Frosted Glass Options
Creating a desired level of privacy in your new decorative leaded glass panels is an important decision to consider when ordering double glazed units. It is also important to be aware of the effect that a standard Pilkington obscure backing glass will have on your finished decorative glass design.
There are 3 options to choose from when ordering decorative glass as double glazed units….
Option A – Frost on Clear
This option can give the best results for frosted decorative glass. The decorative side of the double glazed unit is created with clear glass or Pilkiington K glass and the leadwork, colours and/or bevels are combined with frosted glass overlays to create a beautiful finish. The benefit of this option is that the design can be clearly seen in all it’s detail from both sides of the glass.
A secondary clear piece of glass is then added as the backing glass to create the double glazed sealed unit and this allows the full design to be seen clearly from both sides without any distortion caused by a Pilkington obscure backing glass.
This option incurs extra costs and is not included in any quotes unless stated so please request a quote including this option.
Option B – Design onto Frosted glass
Available only for leaded & coloured glass (not bevels) This finish also gives great results and is ideal for recreating traditional and Victorian stained glass designs. This glass panel was created using a frosted glass called Minster as the base glass that created the leaded design. The lead on this panel was also soldered to give it that traditional finish. The double glazed sealed unit is then created by adding a clear piece of glass or Pilkington K backing glass to comply with current building regulations.
Minster, Stippolyte & Flemish glass can be used for some designs so please enquire if your design is suitable for any of these obscure glass patterns. This option incurs extra costs so please receive a quote before ordering.
Option C – Frosted Backing Glass
The decorative glass design is created onto the clear glass or Pilkington K glass and then a piece of Pilkington obscure backing glass is attached to the back of the glass to create the double glazed unit. This technique distorts the decorative glass design from the inside of the home because the design is viewed through an obscure piece of glass.
From the outside, the design will not look distorted because the frosted backing glass is then at the rear of the sealed unit. This option is included in the costs of all door panels and large windows if required.
A few images to help explain the effects of options A, B & C above
Obscure backing glass or not?
This image shows what effect an obscure backing glass can have on the clarity of a leaded glass design. The panel on the right has been created with Minster backing glass as the backing glass for this 28mm double glazed unit and because there is a ‘spacer bar’ 20mm wide between the 2 pieces of glass, the detail of the design is blurred when viewed from the inside. The left image shows how the glass panel looks with clear backing glass.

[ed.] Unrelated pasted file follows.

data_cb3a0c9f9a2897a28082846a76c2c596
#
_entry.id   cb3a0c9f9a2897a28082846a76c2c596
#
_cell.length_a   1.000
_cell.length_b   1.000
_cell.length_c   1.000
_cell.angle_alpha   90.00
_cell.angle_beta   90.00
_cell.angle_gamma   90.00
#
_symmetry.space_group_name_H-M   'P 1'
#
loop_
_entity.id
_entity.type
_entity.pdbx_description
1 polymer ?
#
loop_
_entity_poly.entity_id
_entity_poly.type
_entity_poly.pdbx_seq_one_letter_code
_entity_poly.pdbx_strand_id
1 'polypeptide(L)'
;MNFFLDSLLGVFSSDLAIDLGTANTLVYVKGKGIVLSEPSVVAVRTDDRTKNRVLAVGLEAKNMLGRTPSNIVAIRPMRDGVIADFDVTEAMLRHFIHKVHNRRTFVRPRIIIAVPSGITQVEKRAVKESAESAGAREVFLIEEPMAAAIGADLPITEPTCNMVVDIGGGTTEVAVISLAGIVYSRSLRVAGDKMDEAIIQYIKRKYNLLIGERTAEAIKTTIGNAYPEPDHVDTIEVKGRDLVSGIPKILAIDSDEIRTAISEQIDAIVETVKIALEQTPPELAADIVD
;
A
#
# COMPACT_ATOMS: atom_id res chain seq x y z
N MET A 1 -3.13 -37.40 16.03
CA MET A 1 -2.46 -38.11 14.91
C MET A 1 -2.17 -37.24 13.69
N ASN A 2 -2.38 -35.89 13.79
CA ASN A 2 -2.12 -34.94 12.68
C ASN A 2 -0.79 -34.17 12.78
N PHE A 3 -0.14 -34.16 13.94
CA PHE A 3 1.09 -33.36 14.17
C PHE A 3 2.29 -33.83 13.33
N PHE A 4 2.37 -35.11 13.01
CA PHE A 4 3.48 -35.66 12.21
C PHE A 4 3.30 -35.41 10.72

The panel with clear backing glass still has great privacy levels because the individual coloured areas of the design have been frosted with our textured overlays as explained in ‘Option A’ above.
These images are an example of how this glass would look as viewed from inside the home.
The thickness of the unit matters!
This image shows how the front and rear of a 14mm double glazed unit looks when an obscure glass has been used as the backing glass to the sealed unit.
As the leaded glass side is usually installed to the exterior of the home, the front view allows the design to be clearly seen. From the inside of the house (the rear view of the unit) the design is blurred because you are viewing the design through an obscure piece of glass.
This photo to the right is of a double glazed unit that is quite narrow – only 14mm thick so the distortion is not as bad as a thicker unit would be. The photo above shows more distortion because the 2 pieces of glass are sat further away from each other because the unit is thicker 28mm overall. In general, the thicker the double glazed unit, the more distorted the design will look if an obscure backing glass is used.
The backing glass used for the above panel is called Contora
Obscure backing glass with Bevelled designs
The beauty of a bevelled glass panel is in the clear edges that create the outer shape of each bevelled piece of glass. Adding an obscure backing glass to a double glazed bevelled glass panel really ‘kills’ the effect of the bevelled glass design.
If you are ordering a bevelled glass panel and you need a level of privacy, the best way to achieve this is by choosing ‘Option A’ above. The bevel would remain clear and all of the other areas of the panel can have frosted textures added so there are no clear areas other than the bevelled glass sections. This gives a great result and allows the expensive bevelled design to be seen clearly from inside the home and from outside as well.
Visit the Textures Page to see all of the textures available when choosing ‘Option A’ as your obscure glass choice.
View Pilkingtons Frosted Glass options for backing glass